Last week, Walk Away turned the big one year old. For the famous limited-time-only (until this fall), both U.K. and American Prime members can read it for free. Just click on the “Kindle $0.00 Prime” button next to the book cover. The U.K. page is the same, except the cool British pound sign (£) replaces the dollar sign.
If you do read the little book, please consider leaving a brief review.
One of my favorite writers, Sandra Gail Lambert, has published an incisive essay on coming to terms with life. It’s in the current issue of The Southern Review, one of America’s most respected literary journals. As is true of much of Sandra’s work, this piece resonates deeply in the body. Check out this audio clip from her essay, “Etymology.”
On the blog today @CrabCreekRev “Not Elsewhere” –thoughts on an afterlife and what it might be like to meet my mother.
My essay about meeting my family for the first time, originally published in Guernica, is about to start a second life, having been awarded first prize in a New Millennium contest.
“Hidden in a Suitcase” describes my deep and instantaneous connection to the family I was separated from by adoption. And through the story of my relationship with one nephew in particular, it explores how addiction has cut so deeply into the life of our family.
When I met my people, I started on a second life, a real life full of love and sorrow. My nephew, whose name is changed in this version of the essay at the request of the publisher, will be starting a second life this year when he’s paroled from his current prison bit.
At least 65% of American prisoners meet the medical definition of addiction. The American criminal justice system is punishing our brothers and sisters, our parents and our children, for suffering from a medical condition.
Like many baby boomers, I recall a time when an unusually warm spring day was something to relish, not cause for anxiety about climate change.
My spouse, scientist Stephen Mulkey, is fond of saying, “Weather and climate are not the same thing,” but it’s natural for folks to experience weather as a harbinger of good or bad fortune, or of the weather to come.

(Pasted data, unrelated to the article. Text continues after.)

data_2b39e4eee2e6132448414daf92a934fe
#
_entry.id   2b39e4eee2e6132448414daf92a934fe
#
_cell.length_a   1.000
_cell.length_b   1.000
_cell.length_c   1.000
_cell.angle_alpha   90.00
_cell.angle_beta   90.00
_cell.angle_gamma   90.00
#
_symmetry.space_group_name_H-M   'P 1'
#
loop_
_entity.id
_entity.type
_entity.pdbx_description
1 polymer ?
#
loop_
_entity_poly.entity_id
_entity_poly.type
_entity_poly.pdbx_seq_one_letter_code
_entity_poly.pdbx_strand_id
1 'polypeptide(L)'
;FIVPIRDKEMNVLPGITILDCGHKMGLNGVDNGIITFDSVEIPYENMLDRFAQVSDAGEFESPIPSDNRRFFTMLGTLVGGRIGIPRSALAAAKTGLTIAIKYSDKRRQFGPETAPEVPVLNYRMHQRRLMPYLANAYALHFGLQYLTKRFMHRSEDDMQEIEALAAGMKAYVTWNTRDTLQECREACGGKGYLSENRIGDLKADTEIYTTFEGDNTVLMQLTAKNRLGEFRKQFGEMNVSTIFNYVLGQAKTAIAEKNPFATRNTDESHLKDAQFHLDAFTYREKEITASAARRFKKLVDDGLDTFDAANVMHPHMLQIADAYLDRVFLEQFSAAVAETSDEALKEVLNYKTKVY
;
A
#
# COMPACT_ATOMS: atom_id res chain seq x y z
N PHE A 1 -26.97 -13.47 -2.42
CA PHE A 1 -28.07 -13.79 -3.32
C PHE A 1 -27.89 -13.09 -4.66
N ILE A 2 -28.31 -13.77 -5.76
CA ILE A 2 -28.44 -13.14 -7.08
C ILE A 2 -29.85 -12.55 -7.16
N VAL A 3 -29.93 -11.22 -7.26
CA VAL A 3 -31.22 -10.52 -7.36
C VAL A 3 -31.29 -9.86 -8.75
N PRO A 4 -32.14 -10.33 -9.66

The rainbow, the stormclouds, the hurricane, the cloudless sky, the tornado — all these have an emotional resonance for us. Because climate change is so centered on prediction, we can’t help but tie weather and climate together.
The day the American government vowed to withdraw from the Paris Accord, Mobius: The Journal of Social Change published a new issue (28.2), which includes my poem, Gift Horse. I admit to being influenced by that science dude!
Last night, a poem on chronic pain (and other things) was published in Heron Tree, a journal I very much admire for its aesthetic and its restraint.
Without the feedback I receive as a member of a community poetry group, I’m sure my poems would not be ready for public consumption. Often, what seems very clear to me is not at all obvious, even to experienced poets.
When I moved from Massachusetts to Florida in 2004, I missed the criticism and camaraderie of the incredible Powow River Poets Workshops that I’d attended for ten years. I whined about it to the group founder, Rhina P. Espaillat. She told me to go start a new poetry workshop in Florida. So I put up a notice in a local bookstore and a new workshop was born, almost 12 years ago now.
My deepest thanks to the brilliant women in this “new” poetry workshop who are such insightful critics. Samara Crutchfield, Aliesa Zoecklein, Faith Clark, Corky Culver .
I’m a long-time believer in bird omens. When I was a commuter, I’d make a little obeisance to the red-tailed hawks that perched alongside the highway into Boston, asking for general car luck and a parking spot. More than once, a fatal encounter with a bird foreshadowed the death of someone I loved.
Last month, while I was walking around the North Florida campus where I work, a white heron flew right over my head, so close I could almost have touched it. It landed on the sidewalk about 15 feet in front of me. We walked together single file for about 20 yards before the heron veered off into a shrubbery area.
That evening I was notified that a poem I’d submitted to a magazine was accepted. The magazine was . . . HERON TREE. Coincidence? I think not!
What do you call someone who’s a writer, artist, musician, teacher, publisher, and anarchist? One word won’t do, but one name will: Mark Ari of Jacksonville, Florida and the world.
Ari’s been publishing audio chapbooks as well as print works under EAT Poem imprint since the turn of the century, and he’s just released a sampler of poems from some of the audio chapbooks.
To get the album for free, just put “0” in as the price when you download. You have to download the whole album to get it for free because I’m too lazy to make the adjustments for individual tracks.
But enjoy these terrific poets. I am forever in their debt for their graciousness in sharing their work with me so I can share it with others.
Poets in this release include me, Driscoll Frances, Tim Gilmore, Teri Youmans Grimm, Richard Peabody, Liz Clarke Robbins, Robert Walker, Mary Kelley Baron, Tiffany Steward Melanson, Fred Dale, Andy Rojas.
This poem grew out of some thoughts about how people (me included) who’ve survived systemic violence are dealing (or not) with the current administration’s exaltation of racist, sexist, homophobic, anti-Semitic, misogynist individuals and organizations. It was originally published in Rise Up Review. Go show them some love — they publish a new poem every day on their site, a place for “the poetry of opposition.”